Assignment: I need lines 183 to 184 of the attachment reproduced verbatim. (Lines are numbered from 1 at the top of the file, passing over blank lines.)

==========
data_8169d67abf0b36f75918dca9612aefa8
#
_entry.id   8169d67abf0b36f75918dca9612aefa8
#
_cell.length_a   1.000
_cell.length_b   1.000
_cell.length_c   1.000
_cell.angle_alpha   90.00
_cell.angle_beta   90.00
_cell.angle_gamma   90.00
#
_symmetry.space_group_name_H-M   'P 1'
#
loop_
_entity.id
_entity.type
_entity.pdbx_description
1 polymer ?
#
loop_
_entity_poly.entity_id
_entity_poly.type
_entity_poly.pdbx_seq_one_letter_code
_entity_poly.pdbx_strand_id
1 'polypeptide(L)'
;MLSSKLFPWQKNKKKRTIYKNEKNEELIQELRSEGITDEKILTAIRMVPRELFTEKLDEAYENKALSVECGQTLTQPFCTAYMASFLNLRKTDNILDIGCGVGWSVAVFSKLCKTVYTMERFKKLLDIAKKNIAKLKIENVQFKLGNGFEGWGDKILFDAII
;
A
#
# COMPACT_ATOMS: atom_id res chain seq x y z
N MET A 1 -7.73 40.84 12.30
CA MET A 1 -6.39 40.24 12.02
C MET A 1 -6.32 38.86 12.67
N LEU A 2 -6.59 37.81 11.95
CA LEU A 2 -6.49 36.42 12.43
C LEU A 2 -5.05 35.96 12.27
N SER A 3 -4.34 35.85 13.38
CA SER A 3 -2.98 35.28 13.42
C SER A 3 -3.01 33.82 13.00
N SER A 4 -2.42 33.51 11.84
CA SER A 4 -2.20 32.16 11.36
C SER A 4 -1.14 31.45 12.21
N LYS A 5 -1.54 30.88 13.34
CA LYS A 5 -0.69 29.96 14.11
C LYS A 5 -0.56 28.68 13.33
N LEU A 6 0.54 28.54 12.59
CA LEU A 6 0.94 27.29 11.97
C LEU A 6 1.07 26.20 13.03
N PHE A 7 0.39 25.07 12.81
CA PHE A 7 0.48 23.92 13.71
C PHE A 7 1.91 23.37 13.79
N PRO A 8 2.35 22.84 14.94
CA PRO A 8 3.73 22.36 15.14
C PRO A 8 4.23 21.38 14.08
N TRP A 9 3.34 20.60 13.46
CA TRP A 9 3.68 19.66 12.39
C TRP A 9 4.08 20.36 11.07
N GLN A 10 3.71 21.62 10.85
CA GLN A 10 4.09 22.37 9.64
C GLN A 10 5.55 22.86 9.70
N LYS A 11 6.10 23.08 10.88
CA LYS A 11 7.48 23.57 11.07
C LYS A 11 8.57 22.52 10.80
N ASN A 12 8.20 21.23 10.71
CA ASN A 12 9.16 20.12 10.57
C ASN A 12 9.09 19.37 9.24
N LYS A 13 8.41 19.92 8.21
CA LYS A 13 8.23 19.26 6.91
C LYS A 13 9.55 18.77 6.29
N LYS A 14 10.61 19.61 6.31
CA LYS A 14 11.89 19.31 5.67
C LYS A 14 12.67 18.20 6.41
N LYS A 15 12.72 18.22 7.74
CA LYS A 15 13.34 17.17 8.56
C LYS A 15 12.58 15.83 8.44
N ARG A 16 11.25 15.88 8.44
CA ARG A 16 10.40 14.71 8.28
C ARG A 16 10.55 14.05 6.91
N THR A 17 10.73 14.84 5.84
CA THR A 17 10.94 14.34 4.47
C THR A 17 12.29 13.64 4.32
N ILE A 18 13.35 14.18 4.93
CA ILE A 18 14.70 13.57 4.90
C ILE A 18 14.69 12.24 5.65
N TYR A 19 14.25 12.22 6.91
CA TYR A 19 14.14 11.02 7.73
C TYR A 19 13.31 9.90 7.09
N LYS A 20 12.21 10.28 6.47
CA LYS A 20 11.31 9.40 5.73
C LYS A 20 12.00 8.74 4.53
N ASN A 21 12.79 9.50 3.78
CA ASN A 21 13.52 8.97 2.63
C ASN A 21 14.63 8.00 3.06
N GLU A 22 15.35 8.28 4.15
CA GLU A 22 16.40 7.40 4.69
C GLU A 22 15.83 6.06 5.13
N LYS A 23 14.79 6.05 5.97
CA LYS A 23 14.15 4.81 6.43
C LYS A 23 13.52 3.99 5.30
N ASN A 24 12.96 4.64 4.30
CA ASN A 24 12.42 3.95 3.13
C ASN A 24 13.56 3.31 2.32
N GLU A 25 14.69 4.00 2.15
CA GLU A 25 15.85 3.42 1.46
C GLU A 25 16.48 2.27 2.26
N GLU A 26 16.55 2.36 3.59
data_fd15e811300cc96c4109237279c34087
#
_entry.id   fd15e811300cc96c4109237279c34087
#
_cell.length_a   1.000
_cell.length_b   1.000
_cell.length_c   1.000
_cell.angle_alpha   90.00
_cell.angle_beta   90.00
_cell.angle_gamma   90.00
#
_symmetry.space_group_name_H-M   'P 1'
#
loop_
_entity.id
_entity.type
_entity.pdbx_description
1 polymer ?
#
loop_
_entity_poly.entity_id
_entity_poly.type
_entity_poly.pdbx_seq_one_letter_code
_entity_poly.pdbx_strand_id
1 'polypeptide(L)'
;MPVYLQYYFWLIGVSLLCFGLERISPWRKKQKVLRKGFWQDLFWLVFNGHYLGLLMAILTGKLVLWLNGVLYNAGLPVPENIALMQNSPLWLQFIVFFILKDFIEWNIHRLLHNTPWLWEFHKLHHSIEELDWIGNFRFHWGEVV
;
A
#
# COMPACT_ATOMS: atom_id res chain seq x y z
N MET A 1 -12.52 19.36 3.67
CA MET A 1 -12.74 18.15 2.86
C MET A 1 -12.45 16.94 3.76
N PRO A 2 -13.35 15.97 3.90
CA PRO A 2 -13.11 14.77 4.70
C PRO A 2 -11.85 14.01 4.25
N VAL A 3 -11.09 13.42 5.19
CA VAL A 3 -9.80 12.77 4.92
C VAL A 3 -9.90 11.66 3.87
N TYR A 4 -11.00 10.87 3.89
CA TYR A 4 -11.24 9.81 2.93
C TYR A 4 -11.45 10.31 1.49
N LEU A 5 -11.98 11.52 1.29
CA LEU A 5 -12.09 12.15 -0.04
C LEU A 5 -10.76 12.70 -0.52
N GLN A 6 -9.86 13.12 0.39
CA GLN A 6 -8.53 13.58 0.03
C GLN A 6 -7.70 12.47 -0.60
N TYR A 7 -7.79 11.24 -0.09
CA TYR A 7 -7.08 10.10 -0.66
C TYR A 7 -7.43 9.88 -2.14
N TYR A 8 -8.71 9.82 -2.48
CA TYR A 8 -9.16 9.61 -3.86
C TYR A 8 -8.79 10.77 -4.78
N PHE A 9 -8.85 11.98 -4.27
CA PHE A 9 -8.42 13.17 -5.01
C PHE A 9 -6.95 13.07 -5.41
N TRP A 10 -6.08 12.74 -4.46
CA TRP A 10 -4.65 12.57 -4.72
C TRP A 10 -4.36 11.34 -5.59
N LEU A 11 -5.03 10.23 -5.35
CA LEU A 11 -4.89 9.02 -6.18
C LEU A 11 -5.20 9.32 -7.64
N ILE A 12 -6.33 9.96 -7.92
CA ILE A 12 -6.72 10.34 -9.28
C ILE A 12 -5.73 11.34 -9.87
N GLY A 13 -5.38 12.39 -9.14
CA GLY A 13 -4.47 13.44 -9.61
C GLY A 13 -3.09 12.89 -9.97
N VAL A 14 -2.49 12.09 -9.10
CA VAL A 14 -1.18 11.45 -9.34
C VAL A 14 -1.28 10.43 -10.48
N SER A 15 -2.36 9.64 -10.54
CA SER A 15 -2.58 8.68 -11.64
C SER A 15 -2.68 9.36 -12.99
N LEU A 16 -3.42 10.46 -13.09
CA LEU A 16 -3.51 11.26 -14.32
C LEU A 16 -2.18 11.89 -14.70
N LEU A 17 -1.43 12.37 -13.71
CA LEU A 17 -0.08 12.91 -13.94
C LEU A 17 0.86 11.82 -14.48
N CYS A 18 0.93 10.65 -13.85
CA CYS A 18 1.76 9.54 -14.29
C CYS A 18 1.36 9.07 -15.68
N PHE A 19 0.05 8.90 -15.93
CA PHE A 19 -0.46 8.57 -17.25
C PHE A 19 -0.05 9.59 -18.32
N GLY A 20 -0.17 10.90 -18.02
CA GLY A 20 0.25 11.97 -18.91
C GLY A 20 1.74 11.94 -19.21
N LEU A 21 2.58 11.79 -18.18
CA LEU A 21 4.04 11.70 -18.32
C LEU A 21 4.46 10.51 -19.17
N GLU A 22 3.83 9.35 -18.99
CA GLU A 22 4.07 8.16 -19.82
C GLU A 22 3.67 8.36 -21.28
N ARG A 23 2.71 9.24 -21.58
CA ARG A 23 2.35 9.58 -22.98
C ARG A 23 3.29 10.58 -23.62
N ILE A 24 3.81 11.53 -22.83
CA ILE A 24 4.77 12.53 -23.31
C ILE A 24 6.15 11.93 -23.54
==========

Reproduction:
CA LEU A 16 -3.51 11.26 -14.32
C LEU A 16 -2.18 11.89 -14.70